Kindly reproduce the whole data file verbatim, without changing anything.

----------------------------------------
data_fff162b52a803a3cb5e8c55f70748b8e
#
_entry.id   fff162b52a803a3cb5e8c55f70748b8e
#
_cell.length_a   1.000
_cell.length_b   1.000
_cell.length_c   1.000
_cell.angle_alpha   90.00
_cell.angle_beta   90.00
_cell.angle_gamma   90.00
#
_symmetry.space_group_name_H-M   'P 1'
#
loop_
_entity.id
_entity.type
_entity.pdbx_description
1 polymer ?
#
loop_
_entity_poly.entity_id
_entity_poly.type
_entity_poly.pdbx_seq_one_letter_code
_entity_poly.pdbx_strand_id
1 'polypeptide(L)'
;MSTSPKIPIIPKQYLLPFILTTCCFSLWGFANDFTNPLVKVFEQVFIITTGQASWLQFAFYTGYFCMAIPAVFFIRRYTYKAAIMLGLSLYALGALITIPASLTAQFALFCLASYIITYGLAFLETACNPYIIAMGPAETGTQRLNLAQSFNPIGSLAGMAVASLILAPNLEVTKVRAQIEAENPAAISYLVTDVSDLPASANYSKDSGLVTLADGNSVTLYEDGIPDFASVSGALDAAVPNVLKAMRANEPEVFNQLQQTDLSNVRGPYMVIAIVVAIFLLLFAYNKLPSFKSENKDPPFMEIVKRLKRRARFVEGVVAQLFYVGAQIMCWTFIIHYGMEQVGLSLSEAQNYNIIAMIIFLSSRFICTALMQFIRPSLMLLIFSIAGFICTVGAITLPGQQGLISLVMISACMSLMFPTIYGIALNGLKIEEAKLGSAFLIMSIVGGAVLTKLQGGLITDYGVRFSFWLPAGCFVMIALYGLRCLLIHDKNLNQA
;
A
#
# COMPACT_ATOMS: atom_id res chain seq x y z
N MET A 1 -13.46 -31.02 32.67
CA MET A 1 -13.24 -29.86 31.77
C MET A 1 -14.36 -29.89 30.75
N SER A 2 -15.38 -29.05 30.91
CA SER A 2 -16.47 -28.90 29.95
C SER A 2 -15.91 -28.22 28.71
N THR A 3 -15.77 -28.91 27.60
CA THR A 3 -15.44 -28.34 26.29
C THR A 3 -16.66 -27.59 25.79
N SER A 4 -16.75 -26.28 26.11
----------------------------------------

data_fff162b52a803a3cb5e8c55f70748b8e
#
_entry.id   fff162b52a803a3cb5e8c55f70748b8e
#
_cell.length_a   1.000
_cell.length_b   1.000
_cell.length_c   1.000
_cell.angle_alpha   90.00
_cell.angle_beta   90.00
_cell.angle_gamma   90.00
#
_symmetry.space_group_name_H-M   'P 1'
#
loop_
_entity.id
_entity.type
_entity.pdbx_description
1 polymer ?
#
loop_
_entity_poly.entity_id
_entity_poly.type
_entity_poly.pdbx_seq_one_letter_code
_entity_poly.pdbx_strand_id
1 'polypeptide(L)'
;MSTSPKIPIIPKQYLLPFILTTCCFSLWGFANDFTNPLVKVFEQVFIITTGQASWLQFAFYTGYFCMAIPAVFFIRRYTYKAAIMLGLSLYALGALITIPASLTAQFALFCLASYIITYGLAFLETACNPYIIAMGPAETGTQRLNLAQSFNPIGSLAGMAVASLILAPNLEVTKVRAQIEAENPAAISYLVTDVSDLPASANYSKDSGLVTLADGNSVTLYEDGIPDFASVSGALDAAVPNVLKAMRANEPEVFNQLQQTDLSNVRGPYMVIAIVVAIFLLLFAYNKLPSFKSENKDPPFMEIVKRLKRRARFVEGVVAQLFYVGAQIMCWTFIIHYGMEQVGLSLSEAQNYNIIAMIIFLSSRFICTALMQFIRPSLMLLIFSIAGFICTVGAITLPGQQGLISLVMISACMSLMFPTIYGIALNGLKIEEAKLGSAFLIMSIVGGAVLTKLQGGLITDYGVRFSFWLPAGCFVMIALYGLRCLLIHDKNLNQA
;
A
#
# COMPACT_ATOMS: atom_id res chain seq x y z
N MET A 1 -13.46 -31.02 32.67
CA MET A 1 -13.24 -29.86 31.77
C MET A 1 -14.36 -29.89 30.75
N SER A 2 -15.38 -29.05 30.91
CA SER A 2 -16.47 -28.90 29.95
C SER A 2 -15.91 -28.22 28.71
N THR A 3 -15.77 -28.91 27.60
CA THR A 3 -15.44 -28.34 26.29
C THR A 3 -16.66 -27.59 25.79
N SER A 4 -16.75 -26.28 26.11